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The Honolulu Advertiser
Posted on: Sunday, July 6, 2003

Bamboo Ridge marks 25 years of literary scene, island style

By Wanda Adams
Advertiser Book Editor

True to character, when the folks at Bamboo Ridge Press began to plan an event celebrating "25 years of publishing da kine local literature," they didn't want a black-tie dinner in a Waikiki hotel. Instead, next Sunday afternoon's event involves a "big bamboocha plate lunch," a bargain book fair, a cool collectible sale and a silent auction quite different from the ones you usually encounter at fund-raising events.

Birthday Bash

When: 1 p.m. July 13

Where: Manoa Grand Ballroom, Japanese Cultural Center, 2454 S. Beretania St.

Entertainment: Haunani Bernadino (musician and Hawaiian language teacher), Ozzie Kotani (slack-key master) and Chris Planas (eclectic blues and jazz man and former Pagan Baby).

Tickets: $20 in advance ($13 tax-deductible); $25 at the door ($18 tax-deductible).

Information: 626-1481 or www.bambooridge.com to order tickets using Visa or MasterCard.

Or mail check/money order to: Bamboo Ridge Press, P.O. Box 61781, Honolulu, HI 96839.

Items to be auctioned off include tea and a manuscript review with writer and editor Marie Hara; a certificate good for caregiver respite from poet Juliet Kono, who cared for her mother with Alzheimer's Disease and then wrote about it; an afternoon of exploring Kailua by kayak with pupu on the beach at sunset, plus jewelry and other items crafted by the multitalented writers.

Families are involved, too, with Nora Okja Keller's husband pledging a day of fishing on board his boat Fox Girl; a vest handwoven by Eric Chock's wife, Ghislaine, president of the Hawai'i Handweavers Hui; and artwork from Song's husband, Dr. Doug Davenport.

Bamboo Ridge was born when writers Darrell Lum and Eric Chock, classmates from Ma'e Ma'e Elementary to McKinley High School, decided that local writers weren't getting their due.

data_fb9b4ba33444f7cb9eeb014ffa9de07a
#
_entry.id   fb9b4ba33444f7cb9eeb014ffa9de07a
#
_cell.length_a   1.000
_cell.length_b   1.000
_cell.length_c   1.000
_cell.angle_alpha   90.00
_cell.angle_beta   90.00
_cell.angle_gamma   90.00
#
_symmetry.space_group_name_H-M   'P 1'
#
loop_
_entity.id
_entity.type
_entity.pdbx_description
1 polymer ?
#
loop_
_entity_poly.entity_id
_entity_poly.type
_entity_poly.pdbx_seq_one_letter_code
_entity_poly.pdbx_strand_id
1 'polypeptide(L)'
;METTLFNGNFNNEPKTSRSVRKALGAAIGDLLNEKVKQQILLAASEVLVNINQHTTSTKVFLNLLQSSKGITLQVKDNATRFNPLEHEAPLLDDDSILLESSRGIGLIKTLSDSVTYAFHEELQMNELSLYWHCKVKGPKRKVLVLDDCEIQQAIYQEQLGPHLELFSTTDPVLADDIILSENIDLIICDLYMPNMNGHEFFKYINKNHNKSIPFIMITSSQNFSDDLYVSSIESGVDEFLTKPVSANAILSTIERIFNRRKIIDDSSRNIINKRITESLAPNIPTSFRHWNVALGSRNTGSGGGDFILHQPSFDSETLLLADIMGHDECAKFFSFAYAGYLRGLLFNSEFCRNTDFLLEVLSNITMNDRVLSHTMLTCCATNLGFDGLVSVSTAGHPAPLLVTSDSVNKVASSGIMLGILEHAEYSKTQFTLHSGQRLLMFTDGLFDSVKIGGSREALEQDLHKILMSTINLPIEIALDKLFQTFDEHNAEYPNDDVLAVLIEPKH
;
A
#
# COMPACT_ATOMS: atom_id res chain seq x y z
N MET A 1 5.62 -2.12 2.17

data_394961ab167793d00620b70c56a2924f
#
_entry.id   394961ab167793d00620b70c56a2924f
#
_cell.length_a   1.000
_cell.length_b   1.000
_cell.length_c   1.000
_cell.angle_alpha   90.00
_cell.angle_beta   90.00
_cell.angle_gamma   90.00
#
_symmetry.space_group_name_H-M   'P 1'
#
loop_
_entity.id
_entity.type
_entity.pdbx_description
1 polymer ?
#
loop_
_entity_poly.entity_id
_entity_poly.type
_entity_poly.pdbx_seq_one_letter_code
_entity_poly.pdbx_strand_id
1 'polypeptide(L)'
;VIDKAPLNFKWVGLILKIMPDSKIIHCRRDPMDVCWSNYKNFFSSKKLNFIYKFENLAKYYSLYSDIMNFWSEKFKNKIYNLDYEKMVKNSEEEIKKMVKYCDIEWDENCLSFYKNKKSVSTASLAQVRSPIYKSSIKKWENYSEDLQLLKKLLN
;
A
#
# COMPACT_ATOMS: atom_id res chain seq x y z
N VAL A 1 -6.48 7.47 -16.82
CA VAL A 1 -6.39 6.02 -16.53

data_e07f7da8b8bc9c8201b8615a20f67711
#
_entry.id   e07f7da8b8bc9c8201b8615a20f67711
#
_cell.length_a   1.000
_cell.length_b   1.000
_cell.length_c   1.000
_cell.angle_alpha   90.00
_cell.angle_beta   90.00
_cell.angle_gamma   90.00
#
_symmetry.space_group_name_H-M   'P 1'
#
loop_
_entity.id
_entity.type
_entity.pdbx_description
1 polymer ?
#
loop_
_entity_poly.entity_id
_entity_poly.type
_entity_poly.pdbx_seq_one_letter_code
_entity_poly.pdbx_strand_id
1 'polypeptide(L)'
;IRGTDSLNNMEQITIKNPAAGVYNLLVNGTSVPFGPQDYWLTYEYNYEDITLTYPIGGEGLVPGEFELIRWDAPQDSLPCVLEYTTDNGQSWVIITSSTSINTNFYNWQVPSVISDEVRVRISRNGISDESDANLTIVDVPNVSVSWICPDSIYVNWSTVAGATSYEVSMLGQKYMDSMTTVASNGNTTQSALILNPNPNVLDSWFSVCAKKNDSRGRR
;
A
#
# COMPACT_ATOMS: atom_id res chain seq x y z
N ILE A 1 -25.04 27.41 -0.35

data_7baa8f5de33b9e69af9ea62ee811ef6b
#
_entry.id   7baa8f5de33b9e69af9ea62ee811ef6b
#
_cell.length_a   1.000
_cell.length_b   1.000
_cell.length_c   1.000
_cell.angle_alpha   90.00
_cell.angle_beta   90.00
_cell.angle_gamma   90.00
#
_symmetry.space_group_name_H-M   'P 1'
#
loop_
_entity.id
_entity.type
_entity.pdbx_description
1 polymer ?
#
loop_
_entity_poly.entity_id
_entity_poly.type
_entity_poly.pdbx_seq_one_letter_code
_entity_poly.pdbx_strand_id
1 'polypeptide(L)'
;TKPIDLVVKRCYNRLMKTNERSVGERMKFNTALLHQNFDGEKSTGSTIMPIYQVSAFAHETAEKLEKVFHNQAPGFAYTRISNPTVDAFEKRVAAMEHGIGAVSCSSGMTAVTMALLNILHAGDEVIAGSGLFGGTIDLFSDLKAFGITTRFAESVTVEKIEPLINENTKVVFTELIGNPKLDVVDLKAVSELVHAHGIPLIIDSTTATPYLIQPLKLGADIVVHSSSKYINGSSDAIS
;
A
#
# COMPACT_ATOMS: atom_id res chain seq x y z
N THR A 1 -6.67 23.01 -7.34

"People we had gone to school with and took writing courses with graduated and were never published. When they send their stuff in, it came back with 'Nice poem, but can you put in a glossary? Can you explicate this other stuff?' It didn't have hula girls and beaches, so publishers didn't understand it," Lum said.

So the two, with zero knowledge of the publishing business and about $200 in their pockets, decided to publish a local literary magazine. "We wanted to publish work we liked and admired, and we wanted to treat writers the way we wanted to be treated," said Lum. No glossaries required.

Their first printer was Dennis Watanuki at Pioneer Press, who saw their eyes bulge when he estimated what the first issue would cost and suggested they maybe work from the other direction: How much have you got to spend? The first issue cost $1.25, which turned out to be more than the cost to mail it.

Lum counts among the highest compliments for those early issues when Watanuki would complain that the collating was taking too long. In those days, small jobs were collated by hand, with pages set out in order and guys circling around the table picking them up. If a story was good, the line would slow to a halt while the collaters read.

Although they had plenty of writing friends and some editing experience, Lum and Chock had no business plan and no idea of how a magazine went together. But they quickly learned and applied for grants and now are a respected member of the fraternity of literary journals around the country.

The name Bamboo Ridge is an apt one: It's the name given to a spot near the Halona Blowhole where a group of fishermen would gather, their poles forming a ridge of bamboo. Lum, then an academic advisor at UH, learned about it from a student excited about a night spent with this group of older guys, who practiced an arcane form called slide-bait fishing, in which the line is cast far out and then the heavy bait (tako, used to catch ulua) is sent down the line after it. The irony was that some of the guys hadn't caught any fish in years; it was just the ritual and camraderie they enjoyed.

Lum and Chock liked the sound of the words and the metaphor: For many local writers, the point was not to be published, but to write. They weren't pursuing commercial success, Lum said, "the work was more heartfelt, the authenticity and the truth was what mattered."

Correction: Marie Hara's name was misspelled in a previous version of this story.